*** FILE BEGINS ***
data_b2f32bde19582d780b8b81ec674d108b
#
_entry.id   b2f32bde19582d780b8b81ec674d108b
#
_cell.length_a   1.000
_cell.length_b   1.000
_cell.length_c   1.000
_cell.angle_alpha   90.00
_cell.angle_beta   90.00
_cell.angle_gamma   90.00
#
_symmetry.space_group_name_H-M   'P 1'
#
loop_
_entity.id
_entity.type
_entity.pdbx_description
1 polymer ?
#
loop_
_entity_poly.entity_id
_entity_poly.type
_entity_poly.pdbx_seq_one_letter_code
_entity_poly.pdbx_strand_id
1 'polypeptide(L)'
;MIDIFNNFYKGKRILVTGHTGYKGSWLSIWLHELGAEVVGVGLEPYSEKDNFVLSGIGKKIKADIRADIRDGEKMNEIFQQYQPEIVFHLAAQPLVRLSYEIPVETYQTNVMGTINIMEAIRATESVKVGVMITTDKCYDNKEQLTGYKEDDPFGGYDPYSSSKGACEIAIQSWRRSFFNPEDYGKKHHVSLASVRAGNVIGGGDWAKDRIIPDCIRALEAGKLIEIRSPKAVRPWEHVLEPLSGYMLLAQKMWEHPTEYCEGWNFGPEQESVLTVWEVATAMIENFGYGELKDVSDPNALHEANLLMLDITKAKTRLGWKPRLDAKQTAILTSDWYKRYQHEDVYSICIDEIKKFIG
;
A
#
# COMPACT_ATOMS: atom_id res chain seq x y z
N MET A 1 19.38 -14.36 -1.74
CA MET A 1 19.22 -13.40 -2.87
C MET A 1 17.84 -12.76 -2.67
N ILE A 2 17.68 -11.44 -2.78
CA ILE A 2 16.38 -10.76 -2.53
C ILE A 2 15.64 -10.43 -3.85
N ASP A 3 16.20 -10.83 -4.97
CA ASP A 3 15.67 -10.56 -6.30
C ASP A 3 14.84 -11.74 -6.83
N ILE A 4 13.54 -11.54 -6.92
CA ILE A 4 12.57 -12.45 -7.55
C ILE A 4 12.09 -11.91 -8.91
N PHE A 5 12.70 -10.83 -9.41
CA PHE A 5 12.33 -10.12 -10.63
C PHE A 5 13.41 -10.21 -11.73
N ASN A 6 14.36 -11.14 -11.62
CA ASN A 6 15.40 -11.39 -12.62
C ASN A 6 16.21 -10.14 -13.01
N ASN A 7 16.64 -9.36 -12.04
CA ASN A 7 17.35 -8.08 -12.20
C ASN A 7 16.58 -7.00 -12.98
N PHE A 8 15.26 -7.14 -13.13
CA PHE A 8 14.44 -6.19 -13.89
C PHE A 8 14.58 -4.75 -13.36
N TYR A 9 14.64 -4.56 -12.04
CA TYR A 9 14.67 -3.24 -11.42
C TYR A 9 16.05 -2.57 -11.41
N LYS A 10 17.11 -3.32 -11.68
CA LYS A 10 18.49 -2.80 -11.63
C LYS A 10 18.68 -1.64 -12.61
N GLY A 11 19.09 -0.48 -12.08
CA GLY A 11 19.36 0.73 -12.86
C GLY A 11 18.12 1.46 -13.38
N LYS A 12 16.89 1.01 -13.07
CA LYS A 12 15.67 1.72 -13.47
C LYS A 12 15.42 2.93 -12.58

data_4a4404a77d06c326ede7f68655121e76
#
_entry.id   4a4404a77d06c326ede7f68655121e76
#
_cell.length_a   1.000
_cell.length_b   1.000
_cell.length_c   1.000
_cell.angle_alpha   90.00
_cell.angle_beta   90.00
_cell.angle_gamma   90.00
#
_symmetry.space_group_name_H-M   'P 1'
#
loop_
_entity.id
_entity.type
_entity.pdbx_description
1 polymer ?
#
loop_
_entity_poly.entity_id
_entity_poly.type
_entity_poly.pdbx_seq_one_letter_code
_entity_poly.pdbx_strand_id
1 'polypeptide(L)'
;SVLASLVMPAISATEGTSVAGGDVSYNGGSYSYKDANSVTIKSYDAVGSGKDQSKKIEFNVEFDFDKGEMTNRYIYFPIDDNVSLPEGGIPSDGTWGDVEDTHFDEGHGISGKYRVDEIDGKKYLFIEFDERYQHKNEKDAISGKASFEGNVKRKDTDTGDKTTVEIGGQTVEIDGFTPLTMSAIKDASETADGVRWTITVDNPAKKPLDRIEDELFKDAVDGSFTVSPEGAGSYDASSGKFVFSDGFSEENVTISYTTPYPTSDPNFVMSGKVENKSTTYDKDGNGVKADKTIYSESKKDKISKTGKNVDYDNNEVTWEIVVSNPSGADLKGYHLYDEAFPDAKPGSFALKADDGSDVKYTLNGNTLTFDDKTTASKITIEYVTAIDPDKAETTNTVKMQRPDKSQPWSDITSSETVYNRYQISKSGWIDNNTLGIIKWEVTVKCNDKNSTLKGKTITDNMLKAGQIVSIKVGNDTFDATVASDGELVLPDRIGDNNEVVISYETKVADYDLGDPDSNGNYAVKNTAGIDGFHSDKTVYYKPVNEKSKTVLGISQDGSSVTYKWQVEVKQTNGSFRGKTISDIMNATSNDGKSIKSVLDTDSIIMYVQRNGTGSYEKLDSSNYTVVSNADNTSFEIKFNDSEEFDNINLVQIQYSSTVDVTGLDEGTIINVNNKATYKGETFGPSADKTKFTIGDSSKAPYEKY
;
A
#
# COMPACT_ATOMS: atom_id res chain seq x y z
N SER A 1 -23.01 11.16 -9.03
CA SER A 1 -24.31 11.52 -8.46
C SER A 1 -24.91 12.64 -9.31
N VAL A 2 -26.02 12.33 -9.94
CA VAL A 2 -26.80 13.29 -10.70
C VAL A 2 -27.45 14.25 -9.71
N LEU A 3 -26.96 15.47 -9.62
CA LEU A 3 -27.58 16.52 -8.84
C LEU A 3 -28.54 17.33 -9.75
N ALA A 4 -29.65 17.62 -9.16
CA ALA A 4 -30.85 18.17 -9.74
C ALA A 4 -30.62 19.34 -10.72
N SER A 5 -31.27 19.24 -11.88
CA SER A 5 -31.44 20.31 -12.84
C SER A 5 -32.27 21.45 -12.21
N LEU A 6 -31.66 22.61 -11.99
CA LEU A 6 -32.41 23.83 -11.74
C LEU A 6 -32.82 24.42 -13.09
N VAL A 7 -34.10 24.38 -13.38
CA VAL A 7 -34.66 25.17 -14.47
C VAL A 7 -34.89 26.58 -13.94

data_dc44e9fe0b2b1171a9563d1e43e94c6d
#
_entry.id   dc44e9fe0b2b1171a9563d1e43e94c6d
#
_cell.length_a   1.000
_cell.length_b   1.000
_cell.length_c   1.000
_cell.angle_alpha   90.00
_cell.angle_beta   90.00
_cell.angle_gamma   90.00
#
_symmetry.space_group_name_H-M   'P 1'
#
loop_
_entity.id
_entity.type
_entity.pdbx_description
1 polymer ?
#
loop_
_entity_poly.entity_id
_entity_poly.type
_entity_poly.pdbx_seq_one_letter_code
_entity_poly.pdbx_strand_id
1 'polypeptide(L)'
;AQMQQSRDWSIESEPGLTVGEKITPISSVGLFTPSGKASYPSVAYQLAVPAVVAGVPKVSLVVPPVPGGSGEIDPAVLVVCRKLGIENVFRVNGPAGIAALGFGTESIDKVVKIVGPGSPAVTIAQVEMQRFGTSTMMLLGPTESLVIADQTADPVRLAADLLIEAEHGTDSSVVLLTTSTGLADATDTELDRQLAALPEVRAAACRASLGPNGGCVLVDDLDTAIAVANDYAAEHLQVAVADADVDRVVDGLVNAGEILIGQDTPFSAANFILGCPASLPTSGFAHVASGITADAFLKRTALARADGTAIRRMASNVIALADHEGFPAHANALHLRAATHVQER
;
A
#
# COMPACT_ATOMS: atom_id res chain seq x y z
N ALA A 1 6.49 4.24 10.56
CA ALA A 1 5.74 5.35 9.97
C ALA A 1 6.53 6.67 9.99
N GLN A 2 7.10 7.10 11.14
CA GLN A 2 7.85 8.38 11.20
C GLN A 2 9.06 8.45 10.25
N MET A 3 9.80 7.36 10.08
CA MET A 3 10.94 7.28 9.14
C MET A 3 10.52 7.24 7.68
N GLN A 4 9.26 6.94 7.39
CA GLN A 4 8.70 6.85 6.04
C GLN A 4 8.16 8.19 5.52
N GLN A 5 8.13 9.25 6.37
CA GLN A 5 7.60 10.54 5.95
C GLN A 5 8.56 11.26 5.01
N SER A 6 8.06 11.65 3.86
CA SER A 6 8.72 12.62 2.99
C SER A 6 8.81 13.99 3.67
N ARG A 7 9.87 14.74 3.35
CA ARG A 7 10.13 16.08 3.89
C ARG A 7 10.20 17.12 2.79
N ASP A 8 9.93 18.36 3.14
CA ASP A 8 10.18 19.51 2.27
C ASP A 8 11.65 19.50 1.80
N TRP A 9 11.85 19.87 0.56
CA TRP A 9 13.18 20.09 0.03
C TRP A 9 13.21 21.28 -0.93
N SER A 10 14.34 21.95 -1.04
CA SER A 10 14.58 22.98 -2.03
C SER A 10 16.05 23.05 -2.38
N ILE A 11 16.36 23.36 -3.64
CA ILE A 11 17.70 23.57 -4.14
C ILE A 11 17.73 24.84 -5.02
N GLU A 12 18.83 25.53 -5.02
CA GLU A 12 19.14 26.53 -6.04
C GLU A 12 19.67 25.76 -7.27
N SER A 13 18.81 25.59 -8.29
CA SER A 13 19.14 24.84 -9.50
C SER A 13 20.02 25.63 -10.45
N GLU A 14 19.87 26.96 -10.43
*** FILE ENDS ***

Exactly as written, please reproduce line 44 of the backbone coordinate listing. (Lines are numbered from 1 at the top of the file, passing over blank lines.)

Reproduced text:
CA PHE A 5 12.33 -10.12 -10.63